A range of Android phones engage in significant data collection and sharing with Facebook, Linked In, Microsoft and Google, leaving no opt-out option for its users – revealed an academic research study.
Dr. Paul Patras from the University of Edinburgh and Prof Doug Leith from Trinity College Dublin conducted the research on six different phones with Android operating systems developed by Xiaomi, Samsung, e/OS, Realme, and LineageOS.
The research study found, when the phones were minimally configured or kept idle, except e/OS, all of them transmit “substantial amounts of information” to not just the OS developer, but to all the parties they have partnered with.
Even though the occasional meeting with the OS servers is due, the researchers said the amount of data transmission “goes well beyond this”. It raises lots of privacy concerns.
Except for e/OS, all the phones that were examined during the research study were found to be collecting sensitive information through pre-installed apps on the handset including the data that could determine users’ interests.
For instance, Xiaomi phones transmit app screen viewed details to the company, including when and how long the users used each app. This type of tracking reveals the duration and timings of phone calls done through the handset.
To comprehend this statement, the effect of this tracking is similar to cookies that track users’ mobility on the browser. The study discovered that the collected data “appears to be sent outside Europe to Singapore.”
While in Huawei, the SwiftKey keyboard collects the information regarding users’ app usage and transmits the collected data to Microsoft. For example, if a Huawei user types a message or searches contacts via the search bar, all the information will be sent to Microsoft.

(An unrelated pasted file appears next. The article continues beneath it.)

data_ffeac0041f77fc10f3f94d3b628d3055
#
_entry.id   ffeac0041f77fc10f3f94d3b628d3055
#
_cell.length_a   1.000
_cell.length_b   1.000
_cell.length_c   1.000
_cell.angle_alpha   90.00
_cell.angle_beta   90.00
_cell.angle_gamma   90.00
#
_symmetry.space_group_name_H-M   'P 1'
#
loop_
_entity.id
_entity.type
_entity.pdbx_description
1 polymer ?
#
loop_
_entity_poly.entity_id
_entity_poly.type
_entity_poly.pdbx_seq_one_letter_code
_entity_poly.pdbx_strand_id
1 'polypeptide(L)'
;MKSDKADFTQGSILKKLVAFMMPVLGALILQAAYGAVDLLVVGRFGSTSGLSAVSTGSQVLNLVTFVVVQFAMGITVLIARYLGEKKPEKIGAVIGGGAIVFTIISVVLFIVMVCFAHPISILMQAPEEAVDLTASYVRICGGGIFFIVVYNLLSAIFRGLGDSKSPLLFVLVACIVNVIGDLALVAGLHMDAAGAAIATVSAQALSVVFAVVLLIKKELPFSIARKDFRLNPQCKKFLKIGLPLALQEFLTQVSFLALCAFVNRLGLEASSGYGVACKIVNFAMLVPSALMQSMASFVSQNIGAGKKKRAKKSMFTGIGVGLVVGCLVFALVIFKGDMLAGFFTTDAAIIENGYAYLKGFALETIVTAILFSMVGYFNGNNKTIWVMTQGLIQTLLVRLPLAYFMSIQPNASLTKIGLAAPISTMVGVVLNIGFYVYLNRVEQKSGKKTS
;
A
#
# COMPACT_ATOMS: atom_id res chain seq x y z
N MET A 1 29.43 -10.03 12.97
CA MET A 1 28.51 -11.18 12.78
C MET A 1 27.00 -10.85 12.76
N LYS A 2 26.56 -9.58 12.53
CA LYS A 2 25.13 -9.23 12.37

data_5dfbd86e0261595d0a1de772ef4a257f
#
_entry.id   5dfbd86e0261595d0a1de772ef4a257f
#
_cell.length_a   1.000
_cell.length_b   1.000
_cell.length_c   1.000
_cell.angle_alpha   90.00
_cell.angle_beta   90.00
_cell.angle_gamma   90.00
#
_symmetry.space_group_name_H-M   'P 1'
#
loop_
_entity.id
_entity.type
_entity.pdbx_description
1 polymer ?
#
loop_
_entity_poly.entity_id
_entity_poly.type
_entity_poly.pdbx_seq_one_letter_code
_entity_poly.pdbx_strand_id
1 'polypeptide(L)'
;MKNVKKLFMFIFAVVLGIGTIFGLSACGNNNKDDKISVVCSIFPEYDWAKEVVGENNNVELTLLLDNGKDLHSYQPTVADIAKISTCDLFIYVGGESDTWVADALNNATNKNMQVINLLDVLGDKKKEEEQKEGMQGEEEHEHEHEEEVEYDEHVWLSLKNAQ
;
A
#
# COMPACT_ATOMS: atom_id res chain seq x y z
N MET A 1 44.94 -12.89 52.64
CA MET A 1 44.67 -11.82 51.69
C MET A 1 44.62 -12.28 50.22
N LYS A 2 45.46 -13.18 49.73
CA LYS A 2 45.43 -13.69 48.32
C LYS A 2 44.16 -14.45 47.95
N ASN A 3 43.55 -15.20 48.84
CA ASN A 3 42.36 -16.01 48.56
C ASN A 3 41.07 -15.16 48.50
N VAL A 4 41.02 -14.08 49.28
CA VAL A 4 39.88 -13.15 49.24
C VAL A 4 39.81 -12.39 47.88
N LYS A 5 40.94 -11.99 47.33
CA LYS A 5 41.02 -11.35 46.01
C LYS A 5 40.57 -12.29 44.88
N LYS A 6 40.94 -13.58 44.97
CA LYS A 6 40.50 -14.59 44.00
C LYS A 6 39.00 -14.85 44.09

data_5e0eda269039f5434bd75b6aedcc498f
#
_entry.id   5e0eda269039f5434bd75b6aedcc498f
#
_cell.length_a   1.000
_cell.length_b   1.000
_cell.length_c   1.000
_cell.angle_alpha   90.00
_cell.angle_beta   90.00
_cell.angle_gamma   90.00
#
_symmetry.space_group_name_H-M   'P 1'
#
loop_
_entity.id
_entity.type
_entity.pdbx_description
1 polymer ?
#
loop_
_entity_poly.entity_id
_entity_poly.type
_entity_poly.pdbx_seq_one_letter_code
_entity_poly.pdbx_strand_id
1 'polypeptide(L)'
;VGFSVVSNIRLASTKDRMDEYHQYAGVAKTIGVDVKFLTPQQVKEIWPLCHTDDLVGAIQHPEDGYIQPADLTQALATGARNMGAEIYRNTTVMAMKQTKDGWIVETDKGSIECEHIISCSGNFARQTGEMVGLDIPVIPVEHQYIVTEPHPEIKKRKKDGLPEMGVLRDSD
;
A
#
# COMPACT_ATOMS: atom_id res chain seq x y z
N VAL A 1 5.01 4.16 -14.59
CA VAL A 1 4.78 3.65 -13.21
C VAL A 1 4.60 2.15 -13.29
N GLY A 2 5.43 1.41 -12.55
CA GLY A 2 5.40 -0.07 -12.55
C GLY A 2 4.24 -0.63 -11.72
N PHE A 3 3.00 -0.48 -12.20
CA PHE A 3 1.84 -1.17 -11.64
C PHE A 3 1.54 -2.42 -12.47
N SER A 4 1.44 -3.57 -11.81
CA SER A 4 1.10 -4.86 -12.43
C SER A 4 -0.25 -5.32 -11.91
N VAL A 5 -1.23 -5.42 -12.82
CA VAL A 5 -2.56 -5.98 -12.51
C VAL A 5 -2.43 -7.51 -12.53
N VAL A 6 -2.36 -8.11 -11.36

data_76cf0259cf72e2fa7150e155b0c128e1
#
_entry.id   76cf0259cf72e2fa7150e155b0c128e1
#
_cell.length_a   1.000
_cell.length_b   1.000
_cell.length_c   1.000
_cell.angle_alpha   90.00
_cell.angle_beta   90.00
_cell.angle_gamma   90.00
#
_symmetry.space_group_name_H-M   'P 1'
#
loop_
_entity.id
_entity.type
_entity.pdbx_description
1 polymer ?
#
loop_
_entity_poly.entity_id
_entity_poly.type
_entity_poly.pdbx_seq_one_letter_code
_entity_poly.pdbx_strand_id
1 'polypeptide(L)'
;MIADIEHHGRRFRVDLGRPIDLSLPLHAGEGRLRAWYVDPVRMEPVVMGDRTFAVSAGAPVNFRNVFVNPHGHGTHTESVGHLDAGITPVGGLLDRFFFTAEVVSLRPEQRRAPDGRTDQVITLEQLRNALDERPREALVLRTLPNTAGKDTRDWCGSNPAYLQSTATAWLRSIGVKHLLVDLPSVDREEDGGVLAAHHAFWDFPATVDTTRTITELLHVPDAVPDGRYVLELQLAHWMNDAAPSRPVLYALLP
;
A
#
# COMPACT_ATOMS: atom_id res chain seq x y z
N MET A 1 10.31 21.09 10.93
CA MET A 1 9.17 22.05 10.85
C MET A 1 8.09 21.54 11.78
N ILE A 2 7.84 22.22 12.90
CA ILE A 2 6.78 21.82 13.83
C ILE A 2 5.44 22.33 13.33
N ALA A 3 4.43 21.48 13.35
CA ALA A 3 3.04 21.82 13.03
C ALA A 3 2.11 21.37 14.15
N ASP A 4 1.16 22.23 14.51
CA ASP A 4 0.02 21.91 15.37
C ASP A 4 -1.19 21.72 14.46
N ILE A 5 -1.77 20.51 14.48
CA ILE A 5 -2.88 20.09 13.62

Meanwhile, Xiaomi, Google, Samsung, and Realme, collect the information from unique device identifiers, through the device’s hardware serial number as well as the user’s advertising ID.
The research concludes that all the apps pre-installed in the Android handsets, including Google, Linked In, Facebook, and Microsoft, silently collect users’ information without choosing to opt-out. This is how Android phones engage in ‘significant’ data collection and sharing
Studies also revealed, there “may exist a data ecosystem where data collected from a handset by different companies is shared or linked”. While, e/OS, privacy-focused devices were discovered to transmit no sensitive user data.
As per Prof Leith, “I think we have completely missed the massive and ongoing data collection by our phones, for which there is no opt-out.” He said, “We’ve been too focused on web cookies and on badly behaved apps.
“I hope our work will act as a wake-up call to the public, politicians, and regulators. Meaningful action is urgently needed to give people real control over the data that leaves their phones.”
On that, Dr. Patras added, “Although we’ve seen protection laws for personal information adopted in several countries in recent years, including by EU member states, Canada and South Korea, user-data collection practices remain widespread”.
“More worryingly, such practices take place under the hood on smartphones without users’ knowledge and without an accessible means to disable such functionality”.
“Privacy-conscious Android variants are gaining traction, though, and our findings should incentivize market-leading vendors to follow suit.”